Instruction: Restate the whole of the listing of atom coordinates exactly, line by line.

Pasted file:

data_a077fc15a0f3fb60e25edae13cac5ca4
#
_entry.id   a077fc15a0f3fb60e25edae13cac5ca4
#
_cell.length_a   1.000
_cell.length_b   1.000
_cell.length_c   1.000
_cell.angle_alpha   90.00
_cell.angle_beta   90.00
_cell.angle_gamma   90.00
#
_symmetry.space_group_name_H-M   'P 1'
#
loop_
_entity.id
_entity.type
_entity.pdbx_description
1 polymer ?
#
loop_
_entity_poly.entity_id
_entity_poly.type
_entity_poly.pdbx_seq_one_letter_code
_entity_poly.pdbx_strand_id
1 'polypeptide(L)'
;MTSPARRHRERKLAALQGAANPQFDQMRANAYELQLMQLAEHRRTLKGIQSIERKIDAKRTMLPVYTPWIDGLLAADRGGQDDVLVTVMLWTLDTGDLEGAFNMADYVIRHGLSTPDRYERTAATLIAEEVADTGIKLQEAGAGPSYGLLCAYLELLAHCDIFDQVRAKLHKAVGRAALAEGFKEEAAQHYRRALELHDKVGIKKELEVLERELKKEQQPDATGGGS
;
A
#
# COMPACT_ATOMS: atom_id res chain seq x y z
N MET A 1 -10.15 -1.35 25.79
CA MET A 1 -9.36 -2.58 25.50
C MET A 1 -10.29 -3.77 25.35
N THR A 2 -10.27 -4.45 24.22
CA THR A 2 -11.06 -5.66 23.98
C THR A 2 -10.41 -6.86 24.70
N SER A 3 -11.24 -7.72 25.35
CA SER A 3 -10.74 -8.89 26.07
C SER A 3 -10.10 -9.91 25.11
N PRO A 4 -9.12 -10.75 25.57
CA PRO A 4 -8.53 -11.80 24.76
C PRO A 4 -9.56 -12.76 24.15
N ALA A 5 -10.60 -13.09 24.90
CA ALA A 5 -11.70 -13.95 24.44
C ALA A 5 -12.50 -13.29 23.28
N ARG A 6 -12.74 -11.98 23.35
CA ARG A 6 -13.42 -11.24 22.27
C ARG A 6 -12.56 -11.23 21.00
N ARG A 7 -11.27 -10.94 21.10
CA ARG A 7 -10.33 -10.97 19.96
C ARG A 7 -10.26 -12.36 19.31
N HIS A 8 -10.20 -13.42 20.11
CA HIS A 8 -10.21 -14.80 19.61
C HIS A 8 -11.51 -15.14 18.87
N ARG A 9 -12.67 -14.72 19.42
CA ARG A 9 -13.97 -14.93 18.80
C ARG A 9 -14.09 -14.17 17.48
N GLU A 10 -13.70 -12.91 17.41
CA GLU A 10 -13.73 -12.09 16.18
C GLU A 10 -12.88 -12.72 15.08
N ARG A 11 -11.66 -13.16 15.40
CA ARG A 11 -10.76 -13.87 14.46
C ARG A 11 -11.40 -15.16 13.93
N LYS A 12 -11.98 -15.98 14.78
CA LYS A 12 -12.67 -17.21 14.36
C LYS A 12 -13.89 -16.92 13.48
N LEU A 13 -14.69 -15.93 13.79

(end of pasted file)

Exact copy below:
data_a077fc15a0f3fb60e25edae13cac5ca4
#
_entry.id   a077fc15a0f3fb60e25edae13cac5ca4
#
_cell.length_a   1.000
_cell.length_b   1.000
_cell.length_c   1.000
_cell.angle_alpha   90.00
_cell.angle_beta   90.00
_cell.angle_gamma   90.00
#
_symmetry.space_group_name_H-M   'P 1'
#
loop_
_entity.id
_entity.type
_entity.pdbx_description
1 polymer ?
#
loop_
_entity_poly.entity_id
_entity_poly.type
_entity_poly.pdbx_seq_one_letter_code
_entity_poly.pdbx_strand_id
1 'polypeptide(L)'
;MTSPARRHRERKLAALQGAANPQFDQMRANAYELQLMQLAEHRRTLKGIQSIERKIDAKRTMLPVYTPWIDGLLAADRGGQDDVLVTVMLWTLDTGDLEGAFNMADYVIRHGLSTPDRYERTAATLIAEEVADTGIKLQEAGAGPSYGLLCAYLELLAHCDIFDQVRAKLHKAVGRAALAEGFKEEAAQHYRRALELHDKVGIKKELEVLERELKKEQQPDATGGGS
;
A
#
# COMPACT_ATOMS: atom_id res chain seq x y z
N MET A 1 -10.15 -1.35 25.79
CA MET A 1 -9.36 -2.58 25.50
C MET A 1 -10.29 -3.77 25.35
N THR A 2 -10.27 -4.45 24.22
CA THR A 2 -11.06 -5.66 23.98
C THR A 2 -10.41 -6.86 24.70
N SER A 3 -11.24 -7.72 25.35
CA SER A 3 -10.74 -8.89 26.07
C SER A 3 -10.10 -9.91 25.11
N PRO A 4 -9.12 -10.75 25.57
CA PRO A 4 -8.53 -11.80 24.76
C PRO A 4 -9.56 -12.76 24.15
N ALA A 5 -10.60 -13.09 24.90
CA ALA A 5 -11.70 -13.95 24.44
C ALA A 5 -12.50 -13.29 23.28
N ARG A 6 -12.74 -11.98 23.35
CA ARG A 6 -13.42 -11.24 22.27
C ARG A 6 -12.56 -11.23 21.00
N ARG A 7 -11.27 -10.94 21.10
CA ARG A 7 -10.33 -10.97 19.96
C ARG A 7 -10.26 -12.36 19.31
N HIS A 8 -10.20 -13.42 20.11
CA HIS A 8 -10.21 -14.80 19.61
C HIS A 8 -11.51 -15.14 18.87
N ARG A 9 -12.67 -14.72 19.42
CA ARG A 9 -13.97 -14.93 18.80
C ARG A 9 -14.09 -14.17 17.48
N GLU A 10 -13.70 -12.91 17.41
CA GLU A 10 -13.73 -12.09 16.18
C GLU A 10 -12.88 -12.72 15.08
N ARG A 11 -11.66 -13.16 15.40
CA ARG A 11 -10.76 -13.87 14.46
C ARG A 11 -11.40 -15.16 13.93
N LYS A 12 -11.98 -15.98 14.78
CA LYS A 12 -12.67 -17.21 14.36
C LYS A 12 -13.89 -16.92 13.48
N LEU A 13 -14.69 -15.93 13.79